Slack vs Email: How instant message applications can cause more harm than good in the workplace.
The modern workplace is more decentralised and efficient in production than ever. The marginal productivity of (almost) any given white collar worker in (almost) any industry is continually leveraged upwards by bullish technological innovations.
More effective CRM’s (customer relationship management software), more effective computer literate labour, more effective outreach – consequence of more effective data gathering – plus more effective communication methods all contribute to the incline in employee marginal productivity.
It is true we are better off overall – but is each individual piece of technology adding value?
The Problem With Slack
Slack is an American born tech company with an instant messaging product for organisations. They are certainly not the only company in this space, but measured by user count, considerably the biggest.
Slack is fantastically effective at organising and centralising communication for organisations. It is a terrific product, and the way it quickly weeds it’s way into the core operations of a business is remarkable and testament to the product.
The problem with Slack is they represent a step function move towards further disruption from ‘flow’ or ‘deep work’. Slack – similar to social media platforms – is designed to hold your attention. Slack is colourful with aesthetic design, it’s connected to your phone, and because it’s work communication, there is a subtext which implies that immediate attention is compulsory. It is much easier to ignore a message from a friend than a message from your boss.
It is much easier to ignore a message from a friend than a message from your boss
Written communication before Slack was primarily email. Email poses similar distraction – but on a manageable level. Email also forces the author to write in more concise and relevant intent – which is of value in it’s own right. But what email cannot provide which Slack can, is the organisation of multiple departments and business functions into relevant open or exclusive channels. Slack’s core value is their ability turn a 50 layer email chain into a clean and concise one pager.
Comparing Slack vs Email
For the purpose of offering a real insight into this issue I am lucky enough to have worked in two seperate organisations over the last few years which adopted two very different operations for communication.
When I started at the Slack workplace, I initially thought Slack was the answer. A liberating tool. Having just come from an email only business, I felt freedom of communication restored with Slack. All of a sudden I could private message cool news stories to my mates, contribute to a sporting channel by organising events, message groups about parties on the weekend, and decide between different groups who I wanted to eat lunch with. It was great! However, it did not take me long to realise just how much time I was wasting. By the end of my tenure I had uninstalled Slack on my phone and (failingly) resisted to constantly check the desktop application. Slack had gotten out of hand. You were constantly bombarded with white channel notifications and red private notifications. These notifications very rarely, if ever added any actual value to the job I was supposed to be doing, and especially were not as time sensitive as Slack implied.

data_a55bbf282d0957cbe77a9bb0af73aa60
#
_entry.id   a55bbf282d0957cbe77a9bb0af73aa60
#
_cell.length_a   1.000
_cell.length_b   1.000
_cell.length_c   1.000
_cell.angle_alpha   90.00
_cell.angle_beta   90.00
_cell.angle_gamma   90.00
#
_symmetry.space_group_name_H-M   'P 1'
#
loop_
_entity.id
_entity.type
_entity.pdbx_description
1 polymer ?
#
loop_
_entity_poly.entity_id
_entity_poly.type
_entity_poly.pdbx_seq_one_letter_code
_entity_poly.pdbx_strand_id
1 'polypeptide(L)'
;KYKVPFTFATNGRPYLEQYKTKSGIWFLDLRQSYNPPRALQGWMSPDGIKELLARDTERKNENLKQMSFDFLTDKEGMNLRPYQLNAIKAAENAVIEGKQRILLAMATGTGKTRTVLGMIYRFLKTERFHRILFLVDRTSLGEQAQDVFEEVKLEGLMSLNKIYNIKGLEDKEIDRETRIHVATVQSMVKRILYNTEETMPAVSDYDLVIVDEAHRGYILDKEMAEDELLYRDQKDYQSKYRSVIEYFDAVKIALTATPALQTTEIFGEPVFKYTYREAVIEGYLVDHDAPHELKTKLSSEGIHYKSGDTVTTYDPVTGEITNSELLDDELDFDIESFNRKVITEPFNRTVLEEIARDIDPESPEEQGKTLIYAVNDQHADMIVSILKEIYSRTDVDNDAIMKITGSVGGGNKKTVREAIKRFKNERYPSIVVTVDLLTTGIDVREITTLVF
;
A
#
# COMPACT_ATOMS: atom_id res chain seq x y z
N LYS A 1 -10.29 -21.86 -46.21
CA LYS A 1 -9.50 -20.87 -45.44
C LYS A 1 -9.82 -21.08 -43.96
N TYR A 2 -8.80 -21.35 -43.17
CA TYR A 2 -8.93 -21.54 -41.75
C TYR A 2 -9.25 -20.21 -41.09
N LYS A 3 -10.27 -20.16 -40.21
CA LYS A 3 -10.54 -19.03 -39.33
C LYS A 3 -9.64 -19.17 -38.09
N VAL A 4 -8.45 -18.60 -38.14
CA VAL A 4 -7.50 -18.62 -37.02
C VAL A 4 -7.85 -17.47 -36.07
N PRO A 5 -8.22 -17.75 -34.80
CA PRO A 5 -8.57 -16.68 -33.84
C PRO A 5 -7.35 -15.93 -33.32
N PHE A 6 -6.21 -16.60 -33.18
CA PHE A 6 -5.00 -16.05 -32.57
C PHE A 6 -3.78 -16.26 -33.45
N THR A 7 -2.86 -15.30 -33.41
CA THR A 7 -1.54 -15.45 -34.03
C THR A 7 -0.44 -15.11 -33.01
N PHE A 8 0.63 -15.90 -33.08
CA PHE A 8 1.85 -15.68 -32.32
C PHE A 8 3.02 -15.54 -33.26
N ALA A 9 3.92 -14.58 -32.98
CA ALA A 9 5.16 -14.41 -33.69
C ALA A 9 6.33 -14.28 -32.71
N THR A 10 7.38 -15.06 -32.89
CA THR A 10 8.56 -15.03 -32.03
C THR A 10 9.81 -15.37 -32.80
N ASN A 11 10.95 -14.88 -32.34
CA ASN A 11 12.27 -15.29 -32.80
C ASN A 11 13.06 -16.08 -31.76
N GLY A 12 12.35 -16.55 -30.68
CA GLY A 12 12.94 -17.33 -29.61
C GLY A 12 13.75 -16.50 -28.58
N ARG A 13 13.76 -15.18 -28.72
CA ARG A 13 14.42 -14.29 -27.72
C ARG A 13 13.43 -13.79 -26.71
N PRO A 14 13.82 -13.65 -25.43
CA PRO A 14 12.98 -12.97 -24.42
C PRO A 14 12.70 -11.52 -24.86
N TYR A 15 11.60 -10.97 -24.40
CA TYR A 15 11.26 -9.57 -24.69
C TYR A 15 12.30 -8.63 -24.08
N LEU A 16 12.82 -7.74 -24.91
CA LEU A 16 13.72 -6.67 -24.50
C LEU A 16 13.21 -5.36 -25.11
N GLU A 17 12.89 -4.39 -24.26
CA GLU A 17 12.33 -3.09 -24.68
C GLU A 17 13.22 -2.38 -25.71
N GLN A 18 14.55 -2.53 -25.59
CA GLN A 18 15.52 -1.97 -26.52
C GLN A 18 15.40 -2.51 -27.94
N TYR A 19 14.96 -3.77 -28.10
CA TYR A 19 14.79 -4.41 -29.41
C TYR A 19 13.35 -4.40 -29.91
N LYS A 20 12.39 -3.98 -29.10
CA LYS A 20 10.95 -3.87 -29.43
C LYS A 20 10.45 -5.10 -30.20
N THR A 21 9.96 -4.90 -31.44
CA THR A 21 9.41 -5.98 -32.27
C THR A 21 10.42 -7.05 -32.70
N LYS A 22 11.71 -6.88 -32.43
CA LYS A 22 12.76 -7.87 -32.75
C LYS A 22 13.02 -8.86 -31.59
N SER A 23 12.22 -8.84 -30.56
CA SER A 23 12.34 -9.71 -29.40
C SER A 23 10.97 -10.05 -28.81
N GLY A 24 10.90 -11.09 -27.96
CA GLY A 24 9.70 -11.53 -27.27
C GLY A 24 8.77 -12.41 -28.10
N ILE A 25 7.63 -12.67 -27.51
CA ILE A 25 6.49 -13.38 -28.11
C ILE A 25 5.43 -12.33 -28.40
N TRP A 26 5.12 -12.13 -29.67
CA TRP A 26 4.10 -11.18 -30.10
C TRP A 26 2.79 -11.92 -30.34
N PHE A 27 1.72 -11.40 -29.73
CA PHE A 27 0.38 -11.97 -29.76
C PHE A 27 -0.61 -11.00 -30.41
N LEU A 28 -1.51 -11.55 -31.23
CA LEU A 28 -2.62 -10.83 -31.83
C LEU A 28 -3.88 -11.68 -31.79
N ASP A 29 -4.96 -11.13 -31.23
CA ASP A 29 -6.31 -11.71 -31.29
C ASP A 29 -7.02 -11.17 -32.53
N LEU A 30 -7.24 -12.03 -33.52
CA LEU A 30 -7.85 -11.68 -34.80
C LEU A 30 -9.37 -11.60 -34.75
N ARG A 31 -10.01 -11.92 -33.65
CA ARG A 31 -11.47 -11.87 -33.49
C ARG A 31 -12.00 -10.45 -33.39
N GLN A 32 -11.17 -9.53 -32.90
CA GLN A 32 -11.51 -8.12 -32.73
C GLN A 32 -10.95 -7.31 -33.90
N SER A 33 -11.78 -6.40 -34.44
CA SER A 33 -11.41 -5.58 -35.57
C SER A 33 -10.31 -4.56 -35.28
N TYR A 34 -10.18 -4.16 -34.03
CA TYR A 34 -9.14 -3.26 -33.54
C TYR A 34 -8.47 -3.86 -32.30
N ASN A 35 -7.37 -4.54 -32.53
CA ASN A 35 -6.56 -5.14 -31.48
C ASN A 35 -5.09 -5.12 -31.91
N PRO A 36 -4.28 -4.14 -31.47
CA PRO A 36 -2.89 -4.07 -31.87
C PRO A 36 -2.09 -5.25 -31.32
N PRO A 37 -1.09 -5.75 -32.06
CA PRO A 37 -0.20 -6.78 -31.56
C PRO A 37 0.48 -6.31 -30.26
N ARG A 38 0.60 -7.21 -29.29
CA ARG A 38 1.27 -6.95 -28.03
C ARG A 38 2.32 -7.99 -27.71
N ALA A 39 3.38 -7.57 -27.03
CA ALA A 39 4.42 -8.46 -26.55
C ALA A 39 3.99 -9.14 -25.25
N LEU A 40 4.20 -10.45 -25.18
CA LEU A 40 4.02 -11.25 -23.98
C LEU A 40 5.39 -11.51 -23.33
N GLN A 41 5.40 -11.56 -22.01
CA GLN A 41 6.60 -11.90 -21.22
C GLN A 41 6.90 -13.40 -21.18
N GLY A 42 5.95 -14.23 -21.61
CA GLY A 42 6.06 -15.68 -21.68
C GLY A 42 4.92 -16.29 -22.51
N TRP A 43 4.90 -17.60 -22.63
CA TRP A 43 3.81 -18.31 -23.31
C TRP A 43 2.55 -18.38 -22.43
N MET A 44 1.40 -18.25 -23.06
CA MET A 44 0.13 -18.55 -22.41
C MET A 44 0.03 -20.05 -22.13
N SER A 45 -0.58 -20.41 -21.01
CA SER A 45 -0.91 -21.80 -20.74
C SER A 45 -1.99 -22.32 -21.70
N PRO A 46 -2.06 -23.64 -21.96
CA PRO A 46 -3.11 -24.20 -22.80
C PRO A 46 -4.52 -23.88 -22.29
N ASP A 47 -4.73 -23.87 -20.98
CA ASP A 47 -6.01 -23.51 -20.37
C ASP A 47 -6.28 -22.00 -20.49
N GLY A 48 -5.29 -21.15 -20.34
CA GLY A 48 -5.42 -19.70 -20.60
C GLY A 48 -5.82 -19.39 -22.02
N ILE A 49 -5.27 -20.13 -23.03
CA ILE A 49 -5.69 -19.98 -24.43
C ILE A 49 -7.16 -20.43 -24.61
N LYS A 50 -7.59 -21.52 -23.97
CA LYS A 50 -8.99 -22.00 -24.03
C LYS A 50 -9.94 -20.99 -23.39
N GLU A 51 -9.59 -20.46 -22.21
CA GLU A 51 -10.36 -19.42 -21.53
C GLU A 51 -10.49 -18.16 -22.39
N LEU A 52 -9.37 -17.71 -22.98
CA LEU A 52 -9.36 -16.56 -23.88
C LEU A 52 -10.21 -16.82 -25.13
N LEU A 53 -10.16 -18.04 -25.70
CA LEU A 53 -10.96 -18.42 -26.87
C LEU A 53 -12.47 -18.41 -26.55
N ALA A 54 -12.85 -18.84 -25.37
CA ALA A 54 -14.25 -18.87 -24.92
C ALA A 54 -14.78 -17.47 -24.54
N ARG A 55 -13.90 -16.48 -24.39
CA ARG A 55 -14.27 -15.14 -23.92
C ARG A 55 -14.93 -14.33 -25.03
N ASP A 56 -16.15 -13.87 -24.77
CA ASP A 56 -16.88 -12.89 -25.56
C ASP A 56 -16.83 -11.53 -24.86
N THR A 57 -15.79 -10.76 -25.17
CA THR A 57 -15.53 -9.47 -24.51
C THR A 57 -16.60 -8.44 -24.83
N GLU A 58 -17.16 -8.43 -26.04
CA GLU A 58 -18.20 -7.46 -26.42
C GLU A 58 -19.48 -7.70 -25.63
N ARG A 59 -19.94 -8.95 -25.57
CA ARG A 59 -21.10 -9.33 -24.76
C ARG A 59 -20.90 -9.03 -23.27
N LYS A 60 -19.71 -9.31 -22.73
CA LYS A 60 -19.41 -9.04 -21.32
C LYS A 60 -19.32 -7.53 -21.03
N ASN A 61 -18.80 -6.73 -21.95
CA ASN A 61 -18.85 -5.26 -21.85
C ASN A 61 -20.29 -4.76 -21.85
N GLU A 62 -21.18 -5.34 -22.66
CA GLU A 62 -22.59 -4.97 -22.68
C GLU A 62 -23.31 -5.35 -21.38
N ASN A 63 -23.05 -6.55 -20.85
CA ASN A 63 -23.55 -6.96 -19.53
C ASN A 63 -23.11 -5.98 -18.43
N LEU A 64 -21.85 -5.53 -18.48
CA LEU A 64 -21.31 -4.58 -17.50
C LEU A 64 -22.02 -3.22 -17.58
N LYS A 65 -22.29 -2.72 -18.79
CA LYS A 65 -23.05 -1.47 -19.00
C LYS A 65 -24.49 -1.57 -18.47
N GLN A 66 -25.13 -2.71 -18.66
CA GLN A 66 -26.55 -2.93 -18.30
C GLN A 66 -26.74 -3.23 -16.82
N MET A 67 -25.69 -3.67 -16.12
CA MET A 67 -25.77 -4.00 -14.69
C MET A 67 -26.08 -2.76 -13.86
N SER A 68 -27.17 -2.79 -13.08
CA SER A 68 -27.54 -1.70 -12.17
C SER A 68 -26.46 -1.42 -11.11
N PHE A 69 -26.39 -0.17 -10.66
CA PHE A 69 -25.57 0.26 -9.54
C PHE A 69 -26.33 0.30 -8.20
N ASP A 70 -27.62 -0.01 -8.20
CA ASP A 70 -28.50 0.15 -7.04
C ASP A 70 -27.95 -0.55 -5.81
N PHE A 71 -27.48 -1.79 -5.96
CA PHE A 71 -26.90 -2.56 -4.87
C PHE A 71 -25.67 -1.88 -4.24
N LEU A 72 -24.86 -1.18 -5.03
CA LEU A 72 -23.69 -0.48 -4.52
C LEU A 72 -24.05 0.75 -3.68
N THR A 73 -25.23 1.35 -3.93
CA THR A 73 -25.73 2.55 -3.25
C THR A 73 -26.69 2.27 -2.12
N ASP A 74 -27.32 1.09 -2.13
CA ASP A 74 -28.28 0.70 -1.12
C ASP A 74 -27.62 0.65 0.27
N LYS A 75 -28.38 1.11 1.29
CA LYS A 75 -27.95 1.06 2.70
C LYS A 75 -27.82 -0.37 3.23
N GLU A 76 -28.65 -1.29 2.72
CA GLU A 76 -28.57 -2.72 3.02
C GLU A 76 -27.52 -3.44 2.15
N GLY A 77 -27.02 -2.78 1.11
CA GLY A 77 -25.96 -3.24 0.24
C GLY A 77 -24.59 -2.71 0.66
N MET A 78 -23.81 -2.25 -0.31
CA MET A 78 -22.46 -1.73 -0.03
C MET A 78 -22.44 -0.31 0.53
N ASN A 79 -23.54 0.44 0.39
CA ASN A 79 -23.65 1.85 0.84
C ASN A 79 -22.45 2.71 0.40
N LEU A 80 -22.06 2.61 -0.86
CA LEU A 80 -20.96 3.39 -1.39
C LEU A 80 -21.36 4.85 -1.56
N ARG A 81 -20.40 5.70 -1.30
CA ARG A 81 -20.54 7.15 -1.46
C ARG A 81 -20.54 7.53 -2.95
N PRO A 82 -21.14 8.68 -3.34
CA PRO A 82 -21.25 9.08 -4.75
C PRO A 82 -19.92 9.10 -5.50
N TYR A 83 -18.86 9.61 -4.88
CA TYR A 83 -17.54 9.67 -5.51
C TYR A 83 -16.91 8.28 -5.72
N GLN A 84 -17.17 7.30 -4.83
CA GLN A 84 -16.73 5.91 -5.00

It is not like all of the messages I just mentioned were not taking place at my email only workplace – they were. It’s just that they were taking place on Whatsapp or Facebook, and since both of those applications were strictly taboo to be paying attention too at work the volume of communication was significantly less. 80-90% less. Slack is a business tool and – in my opinion – a weak sauce social media as well. Slack was integral to my working day, therefore unavoidable, and that blended business with personal even when I was trying to ignore the personal.
A major difference I noticed at my Slack workplace was a lack of walking around communication. At the email workplace we would take long walks around the office, talking to everyone we could. Admittedly wasting loads of time, but no more than the time wasted instant messaging those exact same communications.
At my email workplace we got on the blower (phone) more and we walked around more. However, there were massive inefficiencies in communication, and email was to blame. Looking back on some of the specific daily communications that were held company wide on email – I wish we had Slack.
In review. Personal communication was more effective at the email workplace and group communication was more effective at the Slack workplace. Personal communication was not typically conducted through email, it was more talking, but if it were through email it was more effective due to the necessity of writing in a considered, concise, formal manner. Group communication was an absolute mess with email and – if managed right – quite effective with Slack.